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Undervalued nurses set to walk in droves

National survey paints bleak picture of nurse dissatisfaction. By Linda Belardi.

The nursing workforce is facing a staff turnover crisis with 15 per cent of nurses saying they will leave the profession within a year, the first national survey of nurses’ workplace attitudes has found.

The survey by three Monash University researchers, Associate Professor Peter Holland, Dr Brian Cooper and Dr Belinda Allen from the Department of Management, said that figure jumped to 38 per cent when nurses were unhappy with their conditions and benefits.

While pay did not figure as the top issue for nurses, feeling valued and listened to by employers contributed most significantly to job satisfaction.

“Governments and employers still see these workers as costs rather than an asset,” said Holland.

“And it’s an attitude that is currently being played out in the Victorian nurses’ dispute.

“What we are seeing in Victoria is a low-quality cost-cutting approach, where the government is attempting to cut the budget by $104 million by replacing nurses with semi-skilled workers or health assistants.”

Leaked cabinet documents revealed that the Ballieu government had considered a plan in May to achieve budget savings by having assistants, rather than nurses, carry out “low end” tasks.

Holland said Victoria’s unique nurse patient-ratios also appeared to promote workforce retention.

When the ratios were reintroduced by the Bracks Labor government following a Kennett defeat, they actually encouraged nurses to return to the workforce.

“The indications are in Victoria that if you change these patient ratios and make them less flexible for employees, then the state might have this exodus again.”

Holland said a common theme throughout the survey was that nurses felt undervalued and that management didn’t consult them enough. They felt management were making decisions on specific areas with no knowledge or training in that area.

“It’s about changing the mind-set of employers to start recognising and rewarding their staff.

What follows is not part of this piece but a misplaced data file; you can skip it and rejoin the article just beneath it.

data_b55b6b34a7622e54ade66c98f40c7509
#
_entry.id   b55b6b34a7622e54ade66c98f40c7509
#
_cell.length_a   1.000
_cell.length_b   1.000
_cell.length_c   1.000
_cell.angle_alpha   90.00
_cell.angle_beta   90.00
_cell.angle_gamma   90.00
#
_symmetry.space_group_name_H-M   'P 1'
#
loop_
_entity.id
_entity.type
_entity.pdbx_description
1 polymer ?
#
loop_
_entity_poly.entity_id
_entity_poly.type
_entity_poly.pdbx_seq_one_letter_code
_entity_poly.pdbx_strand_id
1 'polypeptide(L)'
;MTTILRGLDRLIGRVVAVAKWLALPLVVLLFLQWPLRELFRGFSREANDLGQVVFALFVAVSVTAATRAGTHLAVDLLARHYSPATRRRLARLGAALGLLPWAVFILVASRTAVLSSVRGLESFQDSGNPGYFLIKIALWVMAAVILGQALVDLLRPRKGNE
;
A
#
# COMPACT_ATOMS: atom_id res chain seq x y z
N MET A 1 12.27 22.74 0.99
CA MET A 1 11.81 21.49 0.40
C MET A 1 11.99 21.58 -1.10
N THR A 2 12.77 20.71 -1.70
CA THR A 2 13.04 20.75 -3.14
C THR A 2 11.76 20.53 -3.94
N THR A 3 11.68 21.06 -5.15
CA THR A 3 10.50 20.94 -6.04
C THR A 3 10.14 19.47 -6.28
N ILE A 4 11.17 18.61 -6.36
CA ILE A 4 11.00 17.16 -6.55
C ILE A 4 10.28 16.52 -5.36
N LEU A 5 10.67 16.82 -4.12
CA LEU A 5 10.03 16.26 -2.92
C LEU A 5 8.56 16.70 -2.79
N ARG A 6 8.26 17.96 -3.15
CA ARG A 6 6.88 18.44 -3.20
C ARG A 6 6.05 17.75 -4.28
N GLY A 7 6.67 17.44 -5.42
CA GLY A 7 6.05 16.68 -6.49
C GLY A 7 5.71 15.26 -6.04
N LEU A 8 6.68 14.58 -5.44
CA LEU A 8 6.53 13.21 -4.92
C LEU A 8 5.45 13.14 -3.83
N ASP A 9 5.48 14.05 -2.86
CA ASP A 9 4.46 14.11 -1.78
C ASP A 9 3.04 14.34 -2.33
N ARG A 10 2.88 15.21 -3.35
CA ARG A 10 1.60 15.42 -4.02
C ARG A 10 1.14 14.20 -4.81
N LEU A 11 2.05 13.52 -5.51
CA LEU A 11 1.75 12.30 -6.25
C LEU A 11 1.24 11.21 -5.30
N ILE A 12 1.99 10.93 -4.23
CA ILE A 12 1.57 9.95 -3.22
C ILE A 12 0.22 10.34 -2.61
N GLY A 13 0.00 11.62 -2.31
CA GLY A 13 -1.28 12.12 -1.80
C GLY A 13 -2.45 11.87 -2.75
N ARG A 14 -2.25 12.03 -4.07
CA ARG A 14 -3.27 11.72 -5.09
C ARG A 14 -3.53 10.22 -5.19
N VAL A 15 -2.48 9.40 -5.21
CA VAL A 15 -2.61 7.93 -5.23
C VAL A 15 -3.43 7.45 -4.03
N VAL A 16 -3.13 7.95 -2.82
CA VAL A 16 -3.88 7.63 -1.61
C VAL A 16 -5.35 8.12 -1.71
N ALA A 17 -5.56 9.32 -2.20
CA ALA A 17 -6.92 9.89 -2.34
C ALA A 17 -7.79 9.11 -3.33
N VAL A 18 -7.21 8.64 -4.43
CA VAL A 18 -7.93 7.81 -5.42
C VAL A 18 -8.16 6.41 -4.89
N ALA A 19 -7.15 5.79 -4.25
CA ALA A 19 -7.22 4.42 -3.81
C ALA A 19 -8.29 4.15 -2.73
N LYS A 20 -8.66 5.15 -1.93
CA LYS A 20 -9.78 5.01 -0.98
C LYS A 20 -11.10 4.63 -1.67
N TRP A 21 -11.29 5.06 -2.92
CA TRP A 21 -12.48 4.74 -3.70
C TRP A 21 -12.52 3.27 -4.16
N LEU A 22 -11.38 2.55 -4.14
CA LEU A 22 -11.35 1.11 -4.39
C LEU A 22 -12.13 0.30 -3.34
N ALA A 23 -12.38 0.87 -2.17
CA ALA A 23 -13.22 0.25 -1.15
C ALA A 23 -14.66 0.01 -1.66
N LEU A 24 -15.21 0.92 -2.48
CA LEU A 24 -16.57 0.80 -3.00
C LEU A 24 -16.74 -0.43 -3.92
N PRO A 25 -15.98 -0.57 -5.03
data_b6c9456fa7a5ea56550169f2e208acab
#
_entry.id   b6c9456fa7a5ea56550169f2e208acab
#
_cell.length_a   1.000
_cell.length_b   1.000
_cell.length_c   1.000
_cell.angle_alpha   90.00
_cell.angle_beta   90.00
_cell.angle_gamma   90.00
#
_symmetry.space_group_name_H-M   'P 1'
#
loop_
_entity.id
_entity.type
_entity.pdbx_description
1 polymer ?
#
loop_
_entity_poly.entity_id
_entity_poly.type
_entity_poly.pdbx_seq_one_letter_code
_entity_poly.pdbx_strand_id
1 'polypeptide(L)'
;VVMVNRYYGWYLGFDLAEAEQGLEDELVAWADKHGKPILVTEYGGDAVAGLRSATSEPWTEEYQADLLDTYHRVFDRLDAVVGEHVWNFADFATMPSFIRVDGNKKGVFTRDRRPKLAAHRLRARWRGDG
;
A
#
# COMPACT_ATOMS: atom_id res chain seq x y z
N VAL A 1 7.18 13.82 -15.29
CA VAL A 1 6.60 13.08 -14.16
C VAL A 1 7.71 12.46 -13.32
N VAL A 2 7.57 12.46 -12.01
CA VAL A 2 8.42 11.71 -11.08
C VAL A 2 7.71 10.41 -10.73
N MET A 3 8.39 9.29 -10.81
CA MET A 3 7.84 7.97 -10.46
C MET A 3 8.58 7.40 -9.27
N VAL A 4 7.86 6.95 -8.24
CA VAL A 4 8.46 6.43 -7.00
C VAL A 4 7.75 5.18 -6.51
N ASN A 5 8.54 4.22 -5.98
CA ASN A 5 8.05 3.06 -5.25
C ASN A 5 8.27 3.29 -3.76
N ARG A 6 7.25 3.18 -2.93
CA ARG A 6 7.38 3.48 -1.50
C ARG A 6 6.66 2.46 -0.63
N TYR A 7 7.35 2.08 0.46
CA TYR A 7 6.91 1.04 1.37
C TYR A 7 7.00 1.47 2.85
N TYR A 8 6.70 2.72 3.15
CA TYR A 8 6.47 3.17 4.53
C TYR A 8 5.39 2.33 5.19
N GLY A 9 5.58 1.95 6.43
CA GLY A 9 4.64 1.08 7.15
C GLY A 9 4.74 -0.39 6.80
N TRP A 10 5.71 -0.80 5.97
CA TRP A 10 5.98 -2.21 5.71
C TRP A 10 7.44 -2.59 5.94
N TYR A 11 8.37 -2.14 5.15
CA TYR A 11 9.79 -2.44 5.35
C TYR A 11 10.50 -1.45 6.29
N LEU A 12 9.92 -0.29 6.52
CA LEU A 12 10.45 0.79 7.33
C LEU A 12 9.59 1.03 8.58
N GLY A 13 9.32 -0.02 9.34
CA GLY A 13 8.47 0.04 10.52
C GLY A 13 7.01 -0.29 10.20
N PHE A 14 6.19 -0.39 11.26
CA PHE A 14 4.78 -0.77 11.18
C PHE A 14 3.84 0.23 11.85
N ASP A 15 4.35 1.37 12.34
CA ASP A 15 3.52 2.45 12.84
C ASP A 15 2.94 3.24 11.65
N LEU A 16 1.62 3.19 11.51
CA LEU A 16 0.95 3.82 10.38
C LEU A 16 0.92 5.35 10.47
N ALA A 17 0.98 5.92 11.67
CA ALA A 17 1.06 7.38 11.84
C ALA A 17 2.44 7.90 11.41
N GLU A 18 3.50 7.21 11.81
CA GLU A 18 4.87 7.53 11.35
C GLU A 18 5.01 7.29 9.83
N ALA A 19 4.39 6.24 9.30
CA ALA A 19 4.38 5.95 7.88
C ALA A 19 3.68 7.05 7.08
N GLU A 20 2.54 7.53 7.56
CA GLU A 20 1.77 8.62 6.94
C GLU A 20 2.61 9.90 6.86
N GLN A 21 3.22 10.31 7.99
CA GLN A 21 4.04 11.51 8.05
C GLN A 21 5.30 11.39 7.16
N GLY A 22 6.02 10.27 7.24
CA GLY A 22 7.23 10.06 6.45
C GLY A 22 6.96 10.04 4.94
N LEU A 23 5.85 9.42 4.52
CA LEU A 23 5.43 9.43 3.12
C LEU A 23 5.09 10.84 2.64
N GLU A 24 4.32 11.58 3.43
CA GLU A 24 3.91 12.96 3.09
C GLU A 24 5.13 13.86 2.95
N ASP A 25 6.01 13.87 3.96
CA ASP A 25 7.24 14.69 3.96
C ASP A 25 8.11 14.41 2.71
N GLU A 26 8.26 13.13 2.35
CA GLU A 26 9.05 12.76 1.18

These things aren’t hard to turn around but require a cultural change in employers,” he said.

Nurses also frequently cited unmanageable workloads due to a shortage of staff as the main cause for their high stress levels. The results showed nurses felt they were unable to provide the highest quality of care due to high patient loads and inadequate staffing.

As national registration makes nurses highly mobile workers, states also risk losing them to other areas in Australia with better conditions and pay.

Compared with the national average, the nursing workforce has a four-fold increase in expected turnover and it’s mainly the younger nurses who are saying they intend to leave.

“Four per cent turnover is normal; if you have 10 per cent that’s a significant problem. At 15 per cent turnover, it’s a crisis. This means the whole nursing workforce will turn over in five years,”

Holland said. He said nurses have a strong skill level and were willing to change careers if they felt undervalued. “There is a perception that once nurses become nurses they stay nurses and I don’t think in this day and age you can make that assumption.” He said it was typical for modern workers to have up to seven different careers in their lifetime.

Chronic turnover coupled with shortages in particular nursing specialities and a younger workforce that is not prepared to stay has created a perfect storm.“What we are seeing is a whittling away of the core workforce - young people intending to leave and older workers wanting to work less and less hard. There is a real concern in the next five years that the profession is going to have a very small core workforce.

“We think alarm bells should be ringing.”

The online survey which was open for three months is the first survey of nurses’ attitudes to their work and their workplace.

Representing the views of 640 nurses Australia-wide, the findings can be considered to be typical of the whole workforce, Holland said. He and his colleagues released preliminary analysis of the data in November but a final report will be available from mid to late February.

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